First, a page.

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7 February, 2006 - 15:06 By Staff Reporter

Charpak plans more investment after move from toy town to medical devices sector

A Huntingdon company is investing heavily after successfully re-engineering itself in the medical device sector.A Huntingdon company is investing heavily after successfully re-engineering itself in the medical device sector.

Charpak Ltd, which started life as a toys business, has relaunched as Charpak Medical to provide custom-designed, plastic thermo formed trays and packaging and says it is also striking a blow for Britain in the process.

Sales & marketing director, Paul Smith said: “The launch of Charpak Medical has been an overwhelming success.

“We are discussing further investment with regard to additional machinery.

“The medical device sector is currently poorly served by UK-based manufacturers, with much having to be supplied from abroad.

This has caused problems with collaboration over design aspects, as well as with general customer service.

“Charpak Medical aims to change all this – bringing all the logistical, communication and cost benefits associated with dealing with a local UK supplier – and generally making life easier for the customer.”

The origins of the business lie in Charbens Toys Ltd – an old established toys business acquired in 1975 by David & Maureen Smith, whose sons Gary and Paul joined in the early 1980s.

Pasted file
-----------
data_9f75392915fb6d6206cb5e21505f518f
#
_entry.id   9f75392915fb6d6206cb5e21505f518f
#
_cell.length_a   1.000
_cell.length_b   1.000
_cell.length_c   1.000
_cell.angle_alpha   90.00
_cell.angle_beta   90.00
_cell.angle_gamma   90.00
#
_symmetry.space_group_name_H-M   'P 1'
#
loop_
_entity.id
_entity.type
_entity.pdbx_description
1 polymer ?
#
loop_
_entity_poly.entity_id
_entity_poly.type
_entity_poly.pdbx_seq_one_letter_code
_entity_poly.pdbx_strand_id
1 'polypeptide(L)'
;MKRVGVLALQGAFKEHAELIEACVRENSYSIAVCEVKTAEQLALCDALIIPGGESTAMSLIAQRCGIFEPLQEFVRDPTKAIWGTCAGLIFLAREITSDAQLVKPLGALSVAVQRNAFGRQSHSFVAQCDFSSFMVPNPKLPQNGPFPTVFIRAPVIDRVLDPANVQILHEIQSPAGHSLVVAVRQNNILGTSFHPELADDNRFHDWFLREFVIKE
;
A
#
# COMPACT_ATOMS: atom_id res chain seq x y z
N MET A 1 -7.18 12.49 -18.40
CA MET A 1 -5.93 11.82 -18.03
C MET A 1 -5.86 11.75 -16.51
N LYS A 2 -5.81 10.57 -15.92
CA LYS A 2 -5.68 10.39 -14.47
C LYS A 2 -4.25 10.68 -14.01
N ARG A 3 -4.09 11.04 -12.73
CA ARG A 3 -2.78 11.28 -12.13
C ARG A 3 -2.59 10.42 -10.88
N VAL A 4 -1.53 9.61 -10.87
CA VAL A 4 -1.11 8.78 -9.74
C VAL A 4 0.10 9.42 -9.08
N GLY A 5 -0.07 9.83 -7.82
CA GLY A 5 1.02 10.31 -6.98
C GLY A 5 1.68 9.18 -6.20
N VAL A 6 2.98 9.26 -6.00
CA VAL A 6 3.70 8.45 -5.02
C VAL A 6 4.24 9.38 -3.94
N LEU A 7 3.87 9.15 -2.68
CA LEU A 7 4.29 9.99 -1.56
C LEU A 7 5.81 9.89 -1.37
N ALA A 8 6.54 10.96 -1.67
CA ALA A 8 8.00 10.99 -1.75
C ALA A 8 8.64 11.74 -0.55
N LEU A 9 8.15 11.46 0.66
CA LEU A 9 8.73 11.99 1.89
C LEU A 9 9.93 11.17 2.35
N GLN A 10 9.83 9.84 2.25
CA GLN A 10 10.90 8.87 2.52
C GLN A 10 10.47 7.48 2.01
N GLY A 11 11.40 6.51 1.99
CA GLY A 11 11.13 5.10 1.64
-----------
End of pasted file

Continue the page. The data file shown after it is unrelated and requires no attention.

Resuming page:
The Charpak Ltd subsidiary was formed in 1986 to make vacuum-formed trays in-house for Charbens Toys and gradually began selling to other trade contacts, firstly in toys and games, then to other sectors such as DIY.

A handful of permanent staff was supplemented by part-timers and homeworkers.

By the early ’90s the toys industry market as a whole and the supply side were clearly changing – becoming less attractive to a small family business producing traditional products.

A non-family managing director was recruited in 1995 to devise a strategy to grow the packaging business, Charpak Ltd, and trade out of Charbens Toys. It was obvious that the sea change would require investment in additional plant and forming machinery as well as relocation to larger premises.

The business relocated from St Neots to Huntingdon and Charbens Toys Ltd closed, by which time Charpak’s vac-forming turnover had grown from £500k to £2 million.

Again, management resp-onded to a changing business backdrop; as clients began to rely increasingly on importing ready-packaged games, toiletries, gifts and DIY products, a new strategy was developed to expand into other markets.

The company ramped up its qualifications, operating a zero defects quality programme and was among the first to be certified to what has become the BRC Global Standard for hygienic food packaging.

It invested £500k in a clean room vac-forming facility in 2004 to exploit the growing medical device market and last year topped the £3m turnover milestone.

Charpak Medical’s 30,000 sq ft manufacturing premises includes a 3,000 sq ft Class 7 clean room plus 20,000 sq ft warehousing and staff numbers have topped 40.

Armed with state-of-the-art CAD/CAM design and toolmaking facilities and with a new non executive director with in-depth marketing expertise in situ, Charpak plans to further grow its medical business into quality FMCG areas, food retail, consumer electronics and medical device packaging.

Further investment will be made in plant – a new £250k large vac-form line is due to become operational in March 2006 – and headcount.

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